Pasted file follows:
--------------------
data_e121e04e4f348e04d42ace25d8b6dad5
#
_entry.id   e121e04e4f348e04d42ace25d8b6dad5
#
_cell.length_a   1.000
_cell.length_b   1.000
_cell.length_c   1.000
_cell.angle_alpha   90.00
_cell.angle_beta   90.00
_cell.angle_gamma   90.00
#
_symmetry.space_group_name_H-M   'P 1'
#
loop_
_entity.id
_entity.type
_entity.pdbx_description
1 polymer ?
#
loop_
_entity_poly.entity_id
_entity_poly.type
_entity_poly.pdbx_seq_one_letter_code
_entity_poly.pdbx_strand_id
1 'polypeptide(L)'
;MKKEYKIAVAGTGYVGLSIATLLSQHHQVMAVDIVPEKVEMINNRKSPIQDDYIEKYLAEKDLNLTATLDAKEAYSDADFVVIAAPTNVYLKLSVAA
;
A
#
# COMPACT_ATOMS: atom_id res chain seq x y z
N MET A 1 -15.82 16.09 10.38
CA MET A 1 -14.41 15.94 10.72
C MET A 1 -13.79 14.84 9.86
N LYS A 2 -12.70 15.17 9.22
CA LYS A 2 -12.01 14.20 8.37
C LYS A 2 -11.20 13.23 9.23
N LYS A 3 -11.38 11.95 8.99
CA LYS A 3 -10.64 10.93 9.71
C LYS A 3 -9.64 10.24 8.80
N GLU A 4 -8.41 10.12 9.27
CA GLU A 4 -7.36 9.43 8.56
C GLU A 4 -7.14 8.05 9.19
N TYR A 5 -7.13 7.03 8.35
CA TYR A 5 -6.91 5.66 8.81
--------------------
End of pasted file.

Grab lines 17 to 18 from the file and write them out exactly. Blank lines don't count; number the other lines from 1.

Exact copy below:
_entity.pdbx_description
1 polymer ?